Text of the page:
The federal government is claiming Mylan, run by Sen. Joe Manchin’s daughter Heather Bresch, overcharged the federal-state Medicare program millions of dollars over the past half-decade for EpiPens.
When Mylan acquired the device in 2007, the cost of the drug to consumers was just $56.64, according to CBS News. By 2015, Bresch had spiked the price to $317.82. The price of the epinephrine inside the EpiPen is just $1.
Andy Slavitt, acting administrator for the Centers for Medicare and Medicaid Services (CMS), wrote a letter Wednesday stating Mylan misled the federal government by labeling the EpiPen device as generic when it is actually a brand name product, the Journal reports.
As a result of this mislabeling, Mylan paid a rebate rate of 13 percent — amounting to $163 million — when it should have paid at least a 23 percent rate, Slavitt claims.
In response to the allegation, Mylan told The Daily Caller News Foundation that “the EpiPen Auto-Injector meets the definition of “non-innovator” drug in the Medicaid rebate law.” The company also said that the EpiPen, “has been classified as a non-innovator since long before Mylan acquired the product,” and as a “non-innovator drug it is consistent with longstanding written guidance from the federal government.”
Classifying the EpiPen as a “non-innovator” drug is a clever way of labeling it a generic product.
In a letter from CMS to Sen. Ron Wyden, it explains, “CMS has, on multiple occasions, provided guidance to the industry and Mylan on the proper classification of drugs and has expressly told Mylan that the product is incorrectly classified.”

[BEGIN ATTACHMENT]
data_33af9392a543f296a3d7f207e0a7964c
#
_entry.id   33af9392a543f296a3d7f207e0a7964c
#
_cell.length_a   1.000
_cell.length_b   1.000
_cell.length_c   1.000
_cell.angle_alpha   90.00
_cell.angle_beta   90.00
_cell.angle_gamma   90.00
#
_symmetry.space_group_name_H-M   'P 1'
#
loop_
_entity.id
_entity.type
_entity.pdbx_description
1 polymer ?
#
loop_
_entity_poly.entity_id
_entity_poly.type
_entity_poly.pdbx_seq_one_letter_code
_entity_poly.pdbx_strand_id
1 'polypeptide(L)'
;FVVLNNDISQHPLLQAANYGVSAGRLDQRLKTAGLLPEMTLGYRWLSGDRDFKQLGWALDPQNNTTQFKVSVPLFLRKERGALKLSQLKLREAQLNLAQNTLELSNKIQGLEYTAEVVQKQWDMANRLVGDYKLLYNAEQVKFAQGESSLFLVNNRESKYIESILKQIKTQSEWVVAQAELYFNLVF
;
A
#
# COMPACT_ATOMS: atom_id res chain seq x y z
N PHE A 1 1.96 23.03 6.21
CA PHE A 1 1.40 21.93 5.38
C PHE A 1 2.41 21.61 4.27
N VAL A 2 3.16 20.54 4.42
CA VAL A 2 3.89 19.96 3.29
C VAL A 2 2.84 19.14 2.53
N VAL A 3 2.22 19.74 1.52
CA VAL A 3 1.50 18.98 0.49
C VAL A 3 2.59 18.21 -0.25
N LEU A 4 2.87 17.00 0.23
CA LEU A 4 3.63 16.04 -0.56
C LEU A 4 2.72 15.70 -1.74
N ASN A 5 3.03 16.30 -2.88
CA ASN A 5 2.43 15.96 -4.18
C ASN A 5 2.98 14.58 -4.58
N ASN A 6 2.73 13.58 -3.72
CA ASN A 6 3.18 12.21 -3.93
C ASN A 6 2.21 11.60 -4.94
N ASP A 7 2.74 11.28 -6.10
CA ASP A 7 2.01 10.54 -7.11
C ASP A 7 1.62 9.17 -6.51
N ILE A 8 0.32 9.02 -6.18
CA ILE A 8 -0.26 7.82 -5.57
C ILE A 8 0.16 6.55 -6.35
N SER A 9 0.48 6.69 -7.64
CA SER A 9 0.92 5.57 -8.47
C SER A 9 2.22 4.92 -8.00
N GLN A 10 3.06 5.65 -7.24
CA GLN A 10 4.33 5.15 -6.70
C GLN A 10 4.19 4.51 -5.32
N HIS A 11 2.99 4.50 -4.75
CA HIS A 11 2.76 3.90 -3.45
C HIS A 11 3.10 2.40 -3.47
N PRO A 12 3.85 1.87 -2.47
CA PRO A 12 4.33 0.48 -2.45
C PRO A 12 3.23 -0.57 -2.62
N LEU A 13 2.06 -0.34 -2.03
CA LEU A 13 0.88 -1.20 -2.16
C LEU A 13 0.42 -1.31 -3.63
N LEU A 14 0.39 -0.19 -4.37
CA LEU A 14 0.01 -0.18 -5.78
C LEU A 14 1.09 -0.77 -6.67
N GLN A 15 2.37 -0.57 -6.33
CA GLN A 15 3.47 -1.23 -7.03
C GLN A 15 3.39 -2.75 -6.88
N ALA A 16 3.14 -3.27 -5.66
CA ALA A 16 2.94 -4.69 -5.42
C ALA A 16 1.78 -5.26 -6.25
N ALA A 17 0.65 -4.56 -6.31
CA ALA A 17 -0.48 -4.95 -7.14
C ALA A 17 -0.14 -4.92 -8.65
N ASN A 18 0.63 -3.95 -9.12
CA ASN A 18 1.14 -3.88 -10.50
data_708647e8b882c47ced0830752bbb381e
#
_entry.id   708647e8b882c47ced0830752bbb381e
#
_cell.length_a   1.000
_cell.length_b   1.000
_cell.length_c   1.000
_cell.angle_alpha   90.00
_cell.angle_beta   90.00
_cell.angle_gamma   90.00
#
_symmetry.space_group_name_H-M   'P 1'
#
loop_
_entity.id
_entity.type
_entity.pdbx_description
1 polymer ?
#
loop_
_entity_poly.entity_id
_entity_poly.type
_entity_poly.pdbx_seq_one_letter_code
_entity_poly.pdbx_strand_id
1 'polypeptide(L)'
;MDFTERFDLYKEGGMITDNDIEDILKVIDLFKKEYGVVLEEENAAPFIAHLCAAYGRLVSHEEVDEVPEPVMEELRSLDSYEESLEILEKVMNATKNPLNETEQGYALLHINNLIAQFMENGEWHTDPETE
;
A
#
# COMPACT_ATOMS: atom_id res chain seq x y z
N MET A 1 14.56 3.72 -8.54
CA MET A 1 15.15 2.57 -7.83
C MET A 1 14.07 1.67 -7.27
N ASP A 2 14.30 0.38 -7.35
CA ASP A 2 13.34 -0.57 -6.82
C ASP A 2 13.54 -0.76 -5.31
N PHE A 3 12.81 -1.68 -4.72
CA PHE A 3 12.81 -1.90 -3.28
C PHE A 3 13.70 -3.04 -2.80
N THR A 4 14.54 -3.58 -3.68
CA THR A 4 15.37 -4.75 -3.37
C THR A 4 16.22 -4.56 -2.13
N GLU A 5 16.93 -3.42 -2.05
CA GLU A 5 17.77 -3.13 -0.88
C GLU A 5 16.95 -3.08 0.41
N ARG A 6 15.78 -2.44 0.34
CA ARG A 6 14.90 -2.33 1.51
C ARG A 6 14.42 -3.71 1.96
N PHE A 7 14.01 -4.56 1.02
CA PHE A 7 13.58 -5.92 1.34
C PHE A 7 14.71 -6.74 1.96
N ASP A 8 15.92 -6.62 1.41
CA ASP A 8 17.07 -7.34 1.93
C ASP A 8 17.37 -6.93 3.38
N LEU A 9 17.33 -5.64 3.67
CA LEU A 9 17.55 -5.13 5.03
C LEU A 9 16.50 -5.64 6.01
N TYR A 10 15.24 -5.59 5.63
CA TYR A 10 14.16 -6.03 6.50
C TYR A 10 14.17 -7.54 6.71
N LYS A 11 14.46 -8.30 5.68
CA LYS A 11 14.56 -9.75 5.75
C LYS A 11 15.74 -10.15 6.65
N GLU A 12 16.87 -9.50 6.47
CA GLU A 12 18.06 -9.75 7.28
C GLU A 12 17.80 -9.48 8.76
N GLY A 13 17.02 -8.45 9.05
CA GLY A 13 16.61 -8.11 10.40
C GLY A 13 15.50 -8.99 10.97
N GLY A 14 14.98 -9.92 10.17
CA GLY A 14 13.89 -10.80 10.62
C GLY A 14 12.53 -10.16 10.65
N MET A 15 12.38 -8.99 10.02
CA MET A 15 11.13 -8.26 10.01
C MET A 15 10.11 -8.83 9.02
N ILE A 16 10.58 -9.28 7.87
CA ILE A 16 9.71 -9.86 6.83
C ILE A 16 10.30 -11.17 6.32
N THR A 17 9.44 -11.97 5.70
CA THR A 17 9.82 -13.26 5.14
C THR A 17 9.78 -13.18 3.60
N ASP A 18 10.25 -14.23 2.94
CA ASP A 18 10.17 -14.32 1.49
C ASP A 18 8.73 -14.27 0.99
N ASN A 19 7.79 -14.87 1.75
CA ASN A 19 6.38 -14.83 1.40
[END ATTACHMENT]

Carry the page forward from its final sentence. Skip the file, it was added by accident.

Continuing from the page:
Goldman Sachs weighed in on the issue as well, saying that: “Any changes made to the rebate classification in 1997 pre-dated Mylan’s acquisition of the product by almost a decade. Mylan simply continued to classify the product the same way it had been classified before Mylan acquired the product. The longstanding written guidance provided by the federal government is consistent with how the product was classified dates back to the 1997 time frame.”
The federal government adopted new rules to intended to clarify the cloudy aspects of the Medicare rebate laws, Mylan explains.
“The rule establishes a new process for pharmaceutical companies to follow if they have products, like EpiPen®, approved under a what the FDA calls a “new drug application” that they believe should continue to be treated as a non-innovator drug,” Mylan tells TheDCNF.
Mylan is filing for approval for “non-innovator” status on, or before, April 1 of 2016, with the CMS. The company tells TheDCNF it would be “premature to comment further on this issue until the CMS process has concluded.”
In the first two years (2008 and 2009), Bresch raised the price five percent a year. At the end of 2009, she hiked the price 19 percent. For the next three years, she raised the price at a steady rate of 10 percent a year, reports CBS News. EpiPen’s profit margins were 55 percent in 2014, up substantially from 9 percent in 2009, according to Bloomberg.
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